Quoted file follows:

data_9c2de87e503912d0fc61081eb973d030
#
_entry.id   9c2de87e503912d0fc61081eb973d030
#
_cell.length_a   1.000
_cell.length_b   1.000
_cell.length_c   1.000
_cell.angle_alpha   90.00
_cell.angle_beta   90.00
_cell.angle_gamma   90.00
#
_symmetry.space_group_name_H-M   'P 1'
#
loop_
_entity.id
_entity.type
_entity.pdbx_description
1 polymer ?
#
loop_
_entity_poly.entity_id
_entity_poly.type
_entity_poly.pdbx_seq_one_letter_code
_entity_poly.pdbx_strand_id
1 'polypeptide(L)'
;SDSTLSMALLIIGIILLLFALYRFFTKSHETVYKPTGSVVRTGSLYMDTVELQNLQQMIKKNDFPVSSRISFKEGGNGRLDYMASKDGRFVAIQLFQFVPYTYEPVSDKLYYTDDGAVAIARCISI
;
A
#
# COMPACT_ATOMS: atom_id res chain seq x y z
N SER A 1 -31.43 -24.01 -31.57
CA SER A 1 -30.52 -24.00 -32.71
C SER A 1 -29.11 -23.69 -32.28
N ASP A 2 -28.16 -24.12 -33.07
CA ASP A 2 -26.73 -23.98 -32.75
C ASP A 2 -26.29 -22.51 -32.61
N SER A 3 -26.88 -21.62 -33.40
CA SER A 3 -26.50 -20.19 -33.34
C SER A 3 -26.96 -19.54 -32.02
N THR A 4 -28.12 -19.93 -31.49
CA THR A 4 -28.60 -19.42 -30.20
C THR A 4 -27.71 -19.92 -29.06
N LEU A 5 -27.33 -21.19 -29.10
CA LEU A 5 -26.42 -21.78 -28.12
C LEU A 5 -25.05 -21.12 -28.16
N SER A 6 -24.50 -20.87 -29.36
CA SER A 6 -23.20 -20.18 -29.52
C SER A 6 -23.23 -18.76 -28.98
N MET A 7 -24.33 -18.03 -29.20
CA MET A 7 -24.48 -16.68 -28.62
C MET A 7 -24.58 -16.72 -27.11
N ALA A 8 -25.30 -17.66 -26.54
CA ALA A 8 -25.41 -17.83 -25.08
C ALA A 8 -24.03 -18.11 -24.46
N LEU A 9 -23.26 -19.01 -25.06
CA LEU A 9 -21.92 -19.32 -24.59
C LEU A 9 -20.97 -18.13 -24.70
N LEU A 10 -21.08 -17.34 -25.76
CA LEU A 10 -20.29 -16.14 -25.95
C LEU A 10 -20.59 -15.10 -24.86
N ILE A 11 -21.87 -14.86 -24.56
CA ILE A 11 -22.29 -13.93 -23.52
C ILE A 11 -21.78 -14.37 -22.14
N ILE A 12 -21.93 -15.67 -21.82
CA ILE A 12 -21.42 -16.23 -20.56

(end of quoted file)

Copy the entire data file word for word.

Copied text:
data_9c2de87e503912d0fc61081eb973d030
#
_entry.id   9c2de87e503912d0fc61081eb973d030
#
_cell.length_a   1.000
_cell.length_b   1.000
_cell.length_c   1.000
_cell.angle_alpha   90.00
_cell.angle_beta   90.00
_cell.angle_gamma   90.00
#
_symmetry.space_group_name_H-M   'P 1'
#
loop_
_entity.id
_entity.type
_entity.pdbx_description
1 polymer ?
#
loop_
_entity_poly.entity_id
_entity_poly.type
_entity_poly.pdbx_seq_one_letter_code
_entity_poly.pdbx_strand_id
1 'polypeptide(L)'
;SDSTLSMALLIIGIILLLFALYRFFTKSHETVYKPTGSVVRTGSLYMDTVELQNLQQMIKKNDFPVSSRISFKEGGNGRLDYMASKDGRFVAIQLFQFVPYTYEPVSDKLYYTDDGAVAIARCISI
;
A
#
# COMPACT_ATOMS: atom_id res chain seq x y z
N SER A 1 -31.43 -24.01 -31.57
CA SER A 1 -30.52 -24.00 -32.71
C SER A 1 -29.11 -23.69 -32.28
N ASP A 2 -28.16 -24.12 -33.07
CA ASP A 2 -26.73 -23.98 -32.75
C ASP A 2 -26.29 -22.51 -32.61
N SER A 3 -26.88 -21.62 -33.40
CA SER A 3 -26.50 -20.19 -33.34
C SER A 3 -26.96 -19.54 -32.02
N THR A 4 -28.12 -19.93 -31.49
CA THR A 4 -28.60 -19.42 -30.20
C THR A 4 -27.71 -19.92 -29.06
N LEU A 5 -27.33 -21.19 -29.10
CA LEU A 5 -26.42 -21.78 -28.12
C LEU A 5 -25.05 -21.12 -28.16
N SER A 6 -24.50 -20.87 -29.36
CA SER A 6 -23.20 -20.18 -29.52
C SER A 6 -23.23 -18.76 -28.98
N MET A 7 -24.33 -18.03 -29.20
CA MET A 7 -24.48 -16.68 -28.62
C MET A 7 -24.58 -16.72 -27.11
N ALA A 8 -25.30 -17.66 -26.54
CA ALA A 8 -25.41 -17.83 -25.08
C ALA A 8 -24.03 -18.11 -24.46
N LEU A 9 -23.26 -19.01 -25.06
CA LEU A 9 -21.92 -19.32 -24.59
C LEU A 9 -20.97 -18.13 -24.70
N LEU A 10 -21.08 -17.34 -25.76
CA LEU A 10 -20.29 -16.14 -25.95
C LEU A 10 -20.59 -15.10 -24.86
N ILE A 11 -21.87 -14.86 -24.56
CA ILE A 11 -22.29 -13.93 -23.52
C ILE A 11 -21.78 -14.37 -22.14
N ILE A 12 -21.93 -15.67 -21.82
CA ILE A 12 -21.42 -16.23 -20.56